A worldwide deal between Hewlett-Packard and Borland appears to endorse Borland’s application lifecycle management (ALM) strategy — but neither party is prepared to talk about it.
Computerworld understands that last year Hewlett-Packard committed to rolling out the Borland ALM suite internationally, while in New Zealand, Borland had already sold a company-wide deal to HP.
This cosying-up of the one-time tools rivals reflects the changing landscape. For instance, IBM bought Rational and then last year HP bought Mercury Interactive, with the longer-term view of integrating Mercury’s key testing tools into Open View.
In the meantime, Borland has undergone a fundamental change in direction. It put its integrated development environment (IDE) business, CodeGear, on the block so it could focus its energies on ALM. However, nobody came up with sufficient money to buy the IDE business, and Borland has had to take that back into the fold.
Many critics claim markets for developer tools do not mesh with those for ALM. IDEs are typically sold as shrink-wrapped software at minimal prices — sometimes even given away free as open source — but ALM enjoys a much more lucrative, if longer term, enterprise sales-cycle.
Computerworld approached Borland’s newly appointed Australasia managing director, Mark Wilkin, about the worldwide HP deal, but he wasn’t prepared to comment. HP hadn’t responded to calls by deadline.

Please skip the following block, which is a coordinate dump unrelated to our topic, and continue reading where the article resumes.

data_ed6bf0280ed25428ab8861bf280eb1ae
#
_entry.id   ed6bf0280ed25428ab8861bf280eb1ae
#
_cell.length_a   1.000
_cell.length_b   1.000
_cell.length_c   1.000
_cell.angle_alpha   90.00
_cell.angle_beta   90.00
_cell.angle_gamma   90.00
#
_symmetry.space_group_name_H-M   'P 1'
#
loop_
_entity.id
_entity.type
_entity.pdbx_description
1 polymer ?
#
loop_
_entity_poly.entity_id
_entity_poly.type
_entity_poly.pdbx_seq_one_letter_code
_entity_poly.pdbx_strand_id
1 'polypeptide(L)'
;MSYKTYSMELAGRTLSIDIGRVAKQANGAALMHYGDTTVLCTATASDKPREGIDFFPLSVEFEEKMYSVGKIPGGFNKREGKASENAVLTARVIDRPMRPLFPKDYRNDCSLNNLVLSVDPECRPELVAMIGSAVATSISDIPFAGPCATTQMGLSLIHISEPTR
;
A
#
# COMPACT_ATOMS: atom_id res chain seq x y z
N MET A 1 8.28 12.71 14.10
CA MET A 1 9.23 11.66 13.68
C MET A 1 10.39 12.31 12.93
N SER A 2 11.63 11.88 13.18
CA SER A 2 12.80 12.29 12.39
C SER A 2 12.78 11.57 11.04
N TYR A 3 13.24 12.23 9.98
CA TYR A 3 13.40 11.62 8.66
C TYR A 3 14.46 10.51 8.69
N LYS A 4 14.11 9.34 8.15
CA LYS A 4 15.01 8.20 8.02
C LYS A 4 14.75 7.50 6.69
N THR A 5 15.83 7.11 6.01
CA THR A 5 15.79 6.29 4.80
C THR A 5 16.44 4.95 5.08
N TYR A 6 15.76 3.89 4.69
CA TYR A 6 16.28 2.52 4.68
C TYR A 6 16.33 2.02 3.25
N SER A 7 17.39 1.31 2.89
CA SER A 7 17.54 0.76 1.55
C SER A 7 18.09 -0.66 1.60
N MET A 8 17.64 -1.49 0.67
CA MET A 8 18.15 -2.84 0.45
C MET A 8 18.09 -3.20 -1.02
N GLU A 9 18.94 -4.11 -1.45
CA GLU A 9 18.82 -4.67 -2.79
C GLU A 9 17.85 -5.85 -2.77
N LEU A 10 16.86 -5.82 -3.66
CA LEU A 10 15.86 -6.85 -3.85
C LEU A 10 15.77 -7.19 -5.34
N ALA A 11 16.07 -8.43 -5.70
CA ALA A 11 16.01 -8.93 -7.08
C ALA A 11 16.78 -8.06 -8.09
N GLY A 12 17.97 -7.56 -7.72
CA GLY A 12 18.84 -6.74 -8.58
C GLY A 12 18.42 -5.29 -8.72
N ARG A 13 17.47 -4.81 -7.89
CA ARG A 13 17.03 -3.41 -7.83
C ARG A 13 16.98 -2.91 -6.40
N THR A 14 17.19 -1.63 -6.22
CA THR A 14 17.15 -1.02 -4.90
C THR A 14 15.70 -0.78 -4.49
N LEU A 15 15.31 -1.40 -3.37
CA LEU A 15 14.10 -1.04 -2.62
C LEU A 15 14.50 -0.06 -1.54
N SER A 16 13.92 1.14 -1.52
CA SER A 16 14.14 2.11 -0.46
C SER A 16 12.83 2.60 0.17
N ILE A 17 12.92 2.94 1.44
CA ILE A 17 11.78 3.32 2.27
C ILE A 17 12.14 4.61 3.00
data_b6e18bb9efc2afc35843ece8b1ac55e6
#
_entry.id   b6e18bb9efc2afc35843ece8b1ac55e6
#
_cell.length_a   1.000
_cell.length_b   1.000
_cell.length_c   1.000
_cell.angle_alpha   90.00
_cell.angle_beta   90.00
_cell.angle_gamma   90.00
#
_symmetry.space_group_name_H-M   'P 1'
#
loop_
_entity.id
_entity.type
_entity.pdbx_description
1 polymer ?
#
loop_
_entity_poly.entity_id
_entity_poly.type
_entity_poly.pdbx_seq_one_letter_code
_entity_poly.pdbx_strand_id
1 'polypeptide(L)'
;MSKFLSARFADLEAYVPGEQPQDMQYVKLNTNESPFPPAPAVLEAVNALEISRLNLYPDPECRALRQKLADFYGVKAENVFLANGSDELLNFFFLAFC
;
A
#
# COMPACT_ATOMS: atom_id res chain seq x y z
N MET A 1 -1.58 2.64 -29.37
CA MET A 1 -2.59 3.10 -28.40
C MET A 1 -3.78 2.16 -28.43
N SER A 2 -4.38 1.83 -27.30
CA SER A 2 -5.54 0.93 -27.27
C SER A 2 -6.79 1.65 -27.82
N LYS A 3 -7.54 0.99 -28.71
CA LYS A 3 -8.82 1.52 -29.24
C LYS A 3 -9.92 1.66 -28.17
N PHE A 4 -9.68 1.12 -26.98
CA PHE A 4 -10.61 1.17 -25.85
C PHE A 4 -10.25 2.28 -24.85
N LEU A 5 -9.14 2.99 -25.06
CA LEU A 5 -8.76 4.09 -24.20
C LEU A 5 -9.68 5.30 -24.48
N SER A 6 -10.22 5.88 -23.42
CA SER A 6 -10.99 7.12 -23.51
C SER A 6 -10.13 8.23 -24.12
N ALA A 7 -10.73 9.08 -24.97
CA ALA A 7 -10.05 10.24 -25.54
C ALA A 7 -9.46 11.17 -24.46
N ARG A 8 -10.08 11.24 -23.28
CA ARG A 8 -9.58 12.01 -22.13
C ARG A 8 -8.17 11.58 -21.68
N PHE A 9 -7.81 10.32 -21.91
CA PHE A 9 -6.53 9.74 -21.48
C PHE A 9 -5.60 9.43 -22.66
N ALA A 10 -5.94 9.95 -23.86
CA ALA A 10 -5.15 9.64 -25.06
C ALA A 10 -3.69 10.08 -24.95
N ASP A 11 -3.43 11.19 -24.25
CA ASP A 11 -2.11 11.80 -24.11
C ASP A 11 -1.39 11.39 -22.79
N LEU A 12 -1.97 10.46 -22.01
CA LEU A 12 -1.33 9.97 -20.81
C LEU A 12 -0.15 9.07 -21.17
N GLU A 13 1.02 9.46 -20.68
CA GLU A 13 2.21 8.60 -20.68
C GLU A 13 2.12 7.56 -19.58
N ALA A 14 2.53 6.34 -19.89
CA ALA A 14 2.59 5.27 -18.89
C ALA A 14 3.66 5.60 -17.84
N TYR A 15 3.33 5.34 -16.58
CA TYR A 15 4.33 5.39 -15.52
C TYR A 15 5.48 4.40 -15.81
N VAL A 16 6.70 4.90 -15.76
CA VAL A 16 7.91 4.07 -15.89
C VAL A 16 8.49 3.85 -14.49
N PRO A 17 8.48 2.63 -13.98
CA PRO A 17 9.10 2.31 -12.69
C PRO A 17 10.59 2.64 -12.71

In 2004, the New Zealand subsidiary achieved a major coup when EDS dumped Rational for Borland and went on to adopt the ALM solution globally.
Borland has introduced its version of “open” with a new managed business process called Open Application Lifecycle Management.
Borland’s president and chief executive, Tod Nielsen, says Open ALM is Borland’s stake in a market that is quickly dividing into two camps: those choosing a flexible customer-centric approach to ALM and those intent on a closed monolithic approach.
“Customers’… existing investments in tools and practices should be easily incorporated into an overall solution, regardless of vendor origin,” says Nielsen.
“A customer’s software delivery process should be independent of any specific deployment platform or technologies, yet supportive of all.”
Open ALM enables customers to use any combination of lifecycle tools and any process, whether waterfall, Agile, RUP or customised. It supports applications deployed on a broad range of platforms and automates third-party data collection, to drive cross-process software delivery metrics and measurement.
The company has also released Borland Gauntlet, a continuous build-and-test automation product that supports lifecycle quality management, by continuously tracking, measuring and improving software through the application lifecycle.
Borland is currently working on the second phase of its ALM strategy, called Project Helios, which is understood to have an open source component. However, the company won’t release details until the roadmap is defined.